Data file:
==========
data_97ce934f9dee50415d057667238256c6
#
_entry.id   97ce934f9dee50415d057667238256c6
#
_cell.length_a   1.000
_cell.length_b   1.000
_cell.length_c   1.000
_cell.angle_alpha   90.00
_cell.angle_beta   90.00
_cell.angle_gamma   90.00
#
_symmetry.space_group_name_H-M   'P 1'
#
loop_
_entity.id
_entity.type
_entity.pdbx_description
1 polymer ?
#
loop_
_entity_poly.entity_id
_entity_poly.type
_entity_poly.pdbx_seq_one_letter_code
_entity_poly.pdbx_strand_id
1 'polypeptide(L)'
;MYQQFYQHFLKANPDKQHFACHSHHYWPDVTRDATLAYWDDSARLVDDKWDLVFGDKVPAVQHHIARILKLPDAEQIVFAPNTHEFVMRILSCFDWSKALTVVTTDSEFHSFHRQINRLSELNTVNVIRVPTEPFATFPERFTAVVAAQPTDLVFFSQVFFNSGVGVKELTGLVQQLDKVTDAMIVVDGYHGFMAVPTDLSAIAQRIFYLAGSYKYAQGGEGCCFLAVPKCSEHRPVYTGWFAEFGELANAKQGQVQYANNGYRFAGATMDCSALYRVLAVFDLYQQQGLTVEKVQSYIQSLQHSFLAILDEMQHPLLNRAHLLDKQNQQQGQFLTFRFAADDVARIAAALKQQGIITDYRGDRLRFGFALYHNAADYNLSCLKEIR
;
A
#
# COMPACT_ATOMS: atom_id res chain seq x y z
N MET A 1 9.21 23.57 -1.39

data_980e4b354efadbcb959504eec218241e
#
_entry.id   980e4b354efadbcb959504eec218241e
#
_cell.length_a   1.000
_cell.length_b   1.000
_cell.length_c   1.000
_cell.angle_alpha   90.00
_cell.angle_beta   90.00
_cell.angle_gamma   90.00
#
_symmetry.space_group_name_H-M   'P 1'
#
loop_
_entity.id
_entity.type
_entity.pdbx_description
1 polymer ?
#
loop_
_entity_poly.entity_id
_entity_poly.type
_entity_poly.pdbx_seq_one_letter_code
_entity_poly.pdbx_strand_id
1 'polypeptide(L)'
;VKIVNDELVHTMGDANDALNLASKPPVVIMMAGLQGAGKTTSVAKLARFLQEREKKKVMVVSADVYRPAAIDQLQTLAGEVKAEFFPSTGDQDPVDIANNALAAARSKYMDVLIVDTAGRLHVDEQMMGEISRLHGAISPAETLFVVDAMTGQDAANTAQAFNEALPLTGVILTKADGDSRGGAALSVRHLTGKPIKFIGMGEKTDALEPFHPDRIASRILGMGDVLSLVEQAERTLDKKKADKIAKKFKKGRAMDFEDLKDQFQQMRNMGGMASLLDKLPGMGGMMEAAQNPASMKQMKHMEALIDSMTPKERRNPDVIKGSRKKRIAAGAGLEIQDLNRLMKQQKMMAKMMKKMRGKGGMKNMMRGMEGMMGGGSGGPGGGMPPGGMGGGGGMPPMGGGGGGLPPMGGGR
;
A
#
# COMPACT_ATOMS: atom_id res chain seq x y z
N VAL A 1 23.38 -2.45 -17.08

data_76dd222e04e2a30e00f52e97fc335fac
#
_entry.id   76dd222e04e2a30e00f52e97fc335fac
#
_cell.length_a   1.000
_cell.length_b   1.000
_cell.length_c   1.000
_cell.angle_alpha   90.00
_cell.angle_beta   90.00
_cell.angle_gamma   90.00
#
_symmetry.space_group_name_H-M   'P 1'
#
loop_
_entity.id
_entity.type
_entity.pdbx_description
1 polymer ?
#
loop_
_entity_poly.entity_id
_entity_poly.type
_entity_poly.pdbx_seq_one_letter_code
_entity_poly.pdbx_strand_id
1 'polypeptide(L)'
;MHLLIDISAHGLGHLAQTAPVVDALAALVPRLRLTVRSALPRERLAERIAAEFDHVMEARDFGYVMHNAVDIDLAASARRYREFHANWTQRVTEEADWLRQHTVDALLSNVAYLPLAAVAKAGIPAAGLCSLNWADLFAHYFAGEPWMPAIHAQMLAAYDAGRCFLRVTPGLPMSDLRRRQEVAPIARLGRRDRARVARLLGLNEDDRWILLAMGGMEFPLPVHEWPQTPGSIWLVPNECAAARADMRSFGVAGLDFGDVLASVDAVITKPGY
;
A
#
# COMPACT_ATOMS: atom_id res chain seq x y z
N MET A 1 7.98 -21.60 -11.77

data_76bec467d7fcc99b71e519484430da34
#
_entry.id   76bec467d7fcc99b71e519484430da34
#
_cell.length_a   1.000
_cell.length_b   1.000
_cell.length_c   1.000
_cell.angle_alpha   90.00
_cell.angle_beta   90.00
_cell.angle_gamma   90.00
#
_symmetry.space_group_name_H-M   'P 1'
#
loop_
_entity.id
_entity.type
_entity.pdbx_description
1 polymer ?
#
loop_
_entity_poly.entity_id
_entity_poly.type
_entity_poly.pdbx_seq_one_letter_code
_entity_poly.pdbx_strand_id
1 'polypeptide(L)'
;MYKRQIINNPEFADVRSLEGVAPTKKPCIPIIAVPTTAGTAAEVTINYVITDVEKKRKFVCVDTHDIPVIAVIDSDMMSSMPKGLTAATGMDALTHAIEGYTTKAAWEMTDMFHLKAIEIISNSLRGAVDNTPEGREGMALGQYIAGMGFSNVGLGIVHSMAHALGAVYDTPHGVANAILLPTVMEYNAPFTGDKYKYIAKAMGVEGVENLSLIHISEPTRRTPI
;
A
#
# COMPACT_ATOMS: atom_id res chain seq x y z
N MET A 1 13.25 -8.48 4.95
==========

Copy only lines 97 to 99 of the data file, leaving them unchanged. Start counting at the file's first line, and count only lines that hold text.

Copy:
#
_cell.length_a   1.000
_cell.length_b   1.000